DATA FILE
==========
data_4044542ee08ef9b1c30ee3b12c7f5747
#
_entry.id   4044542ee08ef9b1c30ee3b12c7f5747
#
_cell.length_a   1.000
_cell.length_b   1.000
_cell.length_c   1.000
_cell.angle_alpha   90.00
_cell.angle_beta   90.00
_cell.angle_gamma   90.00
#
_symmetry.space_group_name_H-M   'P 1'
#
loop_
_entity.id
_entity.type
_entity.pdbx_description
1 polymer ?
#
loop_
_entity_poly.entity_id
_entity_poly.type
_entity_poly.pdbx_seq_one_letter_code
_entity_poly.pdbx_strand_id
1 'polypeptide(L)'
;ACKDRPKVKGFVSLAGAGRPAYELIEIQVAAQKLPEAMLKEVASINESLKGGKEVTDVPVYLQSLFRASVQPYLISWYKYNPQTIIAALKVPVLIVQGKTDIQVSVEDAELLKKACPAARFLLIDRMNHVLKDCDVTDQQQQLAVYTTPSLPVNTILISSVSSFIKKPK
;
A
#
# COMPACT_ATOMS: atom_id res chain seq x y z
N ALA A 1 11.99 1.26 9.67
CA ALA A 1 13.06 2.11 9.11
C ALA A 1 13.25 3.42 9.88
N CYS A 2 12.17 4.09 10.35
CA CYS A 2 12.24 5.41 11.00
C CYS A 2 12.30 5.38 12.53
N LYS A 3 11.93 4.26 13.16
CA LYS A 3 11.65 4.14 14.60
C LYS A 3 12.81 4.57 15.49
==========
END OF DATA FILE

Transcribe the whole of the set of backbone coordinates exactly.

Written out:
data_4044542ee08ef9b1c30ee3b12c7f5747
#
_entry.id   4044542ee08ef9b1c30ee3b12c7f5747
#
_cell.length_a   1.000
_cell.length_b   1.000
_cell.length_c   1.000
_cell.angle_alpha   90.00
_cell.angle_beta   90.00
_cell.angle_gamma   90.00
#
_symmetry.space_group_name_H-M   'P 1'
#
loop_
_entity.id
_entity.type
_entity.pdbx_description
1 polymer ?
#
loop_
_entity_poly.entity_id
_entity_poly.type
_entity_poly.pdbx_seq_one_letter_code
_entity_poly.pdbx_strand_id
1 'polypeptide(L)'
;ACKDRPKVKGFVSLAGAGRPAYELIEIQVAAQKLPEAMLKEVASINESLKGGKEVTDVPVYLQSLFRASVQPYLISWYKYNPQTIIAALKVPVLIVQGKTDIQVSVEDAELLKKACPAARFLLIDRMNHVLKDCDVTDQQQQLAVYTTPSLPVNTILISSVSSFIKKPK
;
A
#
# COMPACT_ATOMS: atom_id res chain seq x y z
N ALA A 1 11.99 1.26 9.67
CA ALA A 1 13.06 2.11 9.11
C ALA A 1 13.25 3.42 9.88
N CYS A 2 12.17 4.09 10.35
CA CYS A 2 12.24 5.41 11.00
C CYS A 2 12.30 5.38 12.53
N LYS A 3 11.93 4.26 13.16
CA LYS A 3 11.65 4.14 14.60
C LYS A 3 12.81 4.57 15.49